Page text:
European Jews have experienced a rising tide of antisemitic violence in the last ten years, so major European Jewish partners teamed up to create positive and systemic impact in European societies from grassroots level to policy-making by developing educational tools and training for communities, sport clubs, schools and public authorities; social media campaigns; cultural events and “Report Cards” for Member States to help them combat antisemitism.
In direct response to the European Council’s Declaration for Member States to adopt a holistic strategy to prevent and fight antisemitism, the NOA project provides a mechanism to support Member States in the development and implementation of national action plans and provide a wealth of socio-cultural educational resources that can reverse the tide of antisemitic attitudes. Only through such a hand-in-hand approach that marries policy and practice, security and education, transnational and national actions, can positive results be achieved in reducing the prevalence and impact of antisemitism in Europe.
The word ‘noa’ means ‘in motion’ in Hebrew, reflecting a positive movement towards a society where Jewish life will flourish and antisemitism will be curtailed. Together, the partners represent 756 national affiliates.
Promoting environmental Jewish communities
“A journey of a thousand miles begins with a single step,” a proverb says. For countering climate change, every step can help.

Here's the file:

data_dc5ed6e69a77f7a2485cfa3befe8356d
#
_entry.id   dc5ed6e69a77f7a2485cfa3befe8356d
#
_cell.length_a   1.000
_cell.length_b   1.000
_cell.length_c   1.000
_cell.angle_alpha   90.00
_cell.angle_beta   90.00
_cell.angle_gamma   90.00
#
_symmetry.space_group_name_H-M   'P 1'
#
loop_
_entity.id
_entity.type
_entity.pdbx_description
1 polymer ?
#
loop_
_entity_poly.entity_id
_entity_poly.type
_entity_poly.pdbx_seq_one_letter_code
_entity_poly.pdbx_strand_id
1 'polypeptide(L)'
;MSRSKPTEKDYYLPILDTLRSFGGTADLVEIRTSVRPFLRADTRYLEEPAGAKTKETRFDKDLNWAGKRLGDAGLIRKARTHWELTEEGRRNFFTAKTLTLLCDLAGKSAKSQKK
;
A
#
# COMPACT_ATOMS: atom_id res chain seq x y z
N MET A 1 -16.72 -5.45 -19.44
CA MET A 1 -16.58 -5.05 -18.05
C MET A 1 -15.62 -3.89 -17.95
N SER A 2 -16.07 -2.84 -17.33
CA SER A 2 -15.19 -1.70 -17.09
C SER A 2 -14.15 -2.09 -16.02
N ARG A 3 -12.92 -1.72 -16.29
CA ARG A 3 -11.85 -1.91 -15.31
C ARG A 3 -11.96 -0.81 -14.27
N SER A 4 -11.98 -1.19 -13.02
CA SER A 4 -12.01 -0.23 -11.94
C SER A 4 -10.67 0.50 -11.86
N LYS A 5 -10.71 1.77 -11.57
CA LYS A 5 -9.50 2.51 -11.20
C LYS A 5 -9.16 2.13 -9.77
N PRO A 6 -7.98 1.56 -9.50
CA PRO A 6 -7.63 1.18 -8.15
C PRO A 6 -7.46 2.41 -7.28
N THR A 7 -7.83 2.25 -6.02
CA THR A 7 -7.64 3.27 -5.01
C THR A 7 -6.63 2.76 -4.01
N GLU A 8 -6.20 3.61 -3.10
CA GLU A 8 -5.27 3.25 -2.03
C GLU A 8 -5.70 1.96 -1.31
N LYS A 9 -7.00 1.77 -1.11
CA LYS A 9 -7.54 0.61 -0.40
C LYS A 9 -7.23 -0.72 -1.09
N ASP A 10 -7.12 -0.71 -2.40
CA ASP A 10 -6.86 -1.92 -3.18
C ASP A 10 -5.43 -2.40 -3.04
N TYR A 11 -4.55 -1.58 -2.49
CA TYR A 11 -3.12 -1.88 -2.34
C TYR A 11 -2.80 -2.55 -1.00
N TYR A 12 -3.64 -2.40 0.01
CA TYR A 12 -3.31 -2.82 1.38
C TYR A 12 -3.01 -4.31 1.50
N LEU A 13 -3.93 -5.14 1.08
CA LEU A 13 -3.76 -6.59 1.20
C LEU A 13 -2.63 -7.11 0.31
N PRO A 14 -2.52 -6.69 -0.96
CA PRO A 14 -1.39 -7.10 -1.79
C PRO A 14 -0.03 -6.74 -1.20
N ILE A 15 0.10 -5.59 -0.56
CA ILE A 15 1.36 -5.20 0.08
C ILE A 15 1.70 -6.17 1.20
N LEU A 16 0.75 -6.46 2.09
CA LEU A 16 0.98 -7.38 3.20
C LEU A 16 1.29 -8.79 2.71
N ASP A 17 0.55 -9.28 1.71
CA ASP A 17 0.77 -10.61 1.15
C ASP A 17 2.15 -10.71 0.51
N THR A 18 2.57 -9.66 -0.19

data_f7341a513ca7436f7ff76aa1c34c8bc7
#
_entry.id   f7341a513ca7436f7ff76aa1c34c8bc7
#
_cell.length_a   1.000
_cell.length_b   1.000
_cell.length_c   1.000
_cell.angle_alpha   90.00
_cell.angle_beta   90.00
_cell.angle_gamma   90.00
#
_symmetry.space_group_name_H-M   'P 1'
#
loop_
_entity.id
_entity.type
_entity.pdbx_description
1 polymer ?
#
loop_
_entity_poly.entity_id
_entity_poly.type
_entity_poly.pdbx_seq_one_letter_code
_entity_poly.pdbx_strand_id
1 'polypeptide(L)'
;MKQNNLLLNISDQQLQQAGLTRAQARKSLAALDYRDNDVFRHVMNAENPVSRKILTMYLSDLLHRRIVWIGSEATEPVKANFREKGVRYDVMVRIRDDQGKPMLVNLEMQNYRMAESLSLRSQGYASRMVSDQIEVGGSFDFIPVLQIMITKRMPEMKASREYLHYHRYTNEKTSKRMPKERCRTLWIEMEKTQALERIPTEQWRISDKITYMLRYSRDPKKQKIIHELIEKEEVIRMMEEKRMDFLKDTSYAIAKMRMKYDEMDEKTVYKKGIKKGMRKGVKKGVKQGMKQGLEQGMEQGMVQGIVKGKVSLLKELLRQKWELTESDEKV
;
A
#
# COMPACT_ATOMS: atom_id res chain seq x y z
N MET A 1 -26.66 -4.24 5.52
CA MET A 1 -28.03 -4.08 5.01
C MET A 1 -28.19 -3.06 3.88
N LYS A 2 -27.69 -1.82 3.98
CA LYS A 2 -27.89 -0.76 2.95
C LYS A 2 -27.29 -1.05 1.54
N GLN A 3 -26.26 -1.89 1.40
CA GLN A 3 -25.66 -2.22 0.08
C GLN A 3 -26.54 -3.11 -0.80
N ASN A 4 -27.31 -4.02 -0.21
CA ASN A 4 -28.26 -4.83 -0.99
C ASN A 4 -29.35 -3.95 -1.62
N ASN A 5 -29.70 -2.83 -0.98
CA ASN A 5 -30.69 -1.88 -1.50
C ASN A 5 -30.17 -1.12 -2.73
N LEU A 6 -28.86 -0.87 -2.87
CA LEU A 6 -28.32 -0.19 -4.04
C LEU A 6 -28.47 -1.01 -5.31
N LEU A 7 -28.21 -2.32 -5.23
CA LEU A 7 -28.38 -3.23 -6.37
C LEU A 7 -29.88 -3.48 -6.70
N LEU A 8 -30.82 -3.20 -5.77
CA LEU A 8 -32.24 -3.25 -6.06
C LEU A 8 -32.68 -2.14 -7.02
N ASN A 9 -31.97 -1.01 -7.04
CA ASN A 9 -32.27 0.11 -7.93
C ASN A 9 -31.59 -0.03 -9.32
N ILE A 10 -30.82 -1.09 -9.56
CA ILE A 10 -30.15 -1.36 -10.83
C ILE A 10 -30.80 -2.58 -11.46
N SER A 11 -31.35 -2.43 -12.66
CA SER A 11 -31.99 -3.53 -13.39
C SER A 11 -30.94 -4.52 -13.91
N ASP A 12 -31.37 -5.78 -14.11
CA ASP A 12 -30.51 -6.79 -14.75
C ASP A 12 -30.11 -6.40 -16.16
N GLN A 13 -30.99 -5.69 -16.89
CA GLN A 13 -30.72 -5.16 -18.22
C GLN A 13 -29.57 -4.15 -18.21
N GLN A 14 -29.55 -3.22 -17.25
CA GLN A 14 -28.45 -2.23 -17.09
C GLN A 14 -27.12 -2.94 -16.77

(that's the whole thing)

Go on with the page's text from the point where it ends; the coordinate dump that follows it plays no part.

EcoSynagogue and the Board of Deputies of British Jews are supporting Jewish places of worship in the UK with the tools to help combat the climate crisis. Especially in light of the COP26 UN Climate Change Conference taking place in Glasgow on October 31 – November 12, 2021. The world is currently not on track to limit global warming to 1.5 degrees. If temperatures will carry on rising, it would bring even more catastrophic flooding, bush fires, extreme weather, and destruction of species. Strong and sustained reductions in emissions of carbon dioxide (CO2) and other greenhouse gases would limit climate change.
EcoSynagogue is helping synagogues assess how they can be more eco-friendly. By forming Environmental Impact Teams and creating a synagogue eco-policy – such as recycling, reducing packaging, using energy-efficient lightbulbs, composting, planting a community garden. By talking about environmentalism in sermons and in ‘shiurim.’ By hosting environment-centered programs and discussions for congregants and youths. Their EcoShabbat program in November 2021 has a range of events, such as an alternative vegan Friday night dinner, with vegan recipes for traditional Jewish meals.
Every community is different: Some operate in rural areas; some urban; some in old buildings; and some in new buildings. But every community can play a part in reducing their carbon footprint. “Judaism teaches that every species matters,” Rabbi Jonathan Wittenberg, a co-founder of EcoSynagogue, says regarding the initiative. “And that we are responsible not only for other human beings, but for the rich biodiversity of our planet.”
Read more about NOA and Promoting environmental Jewish communities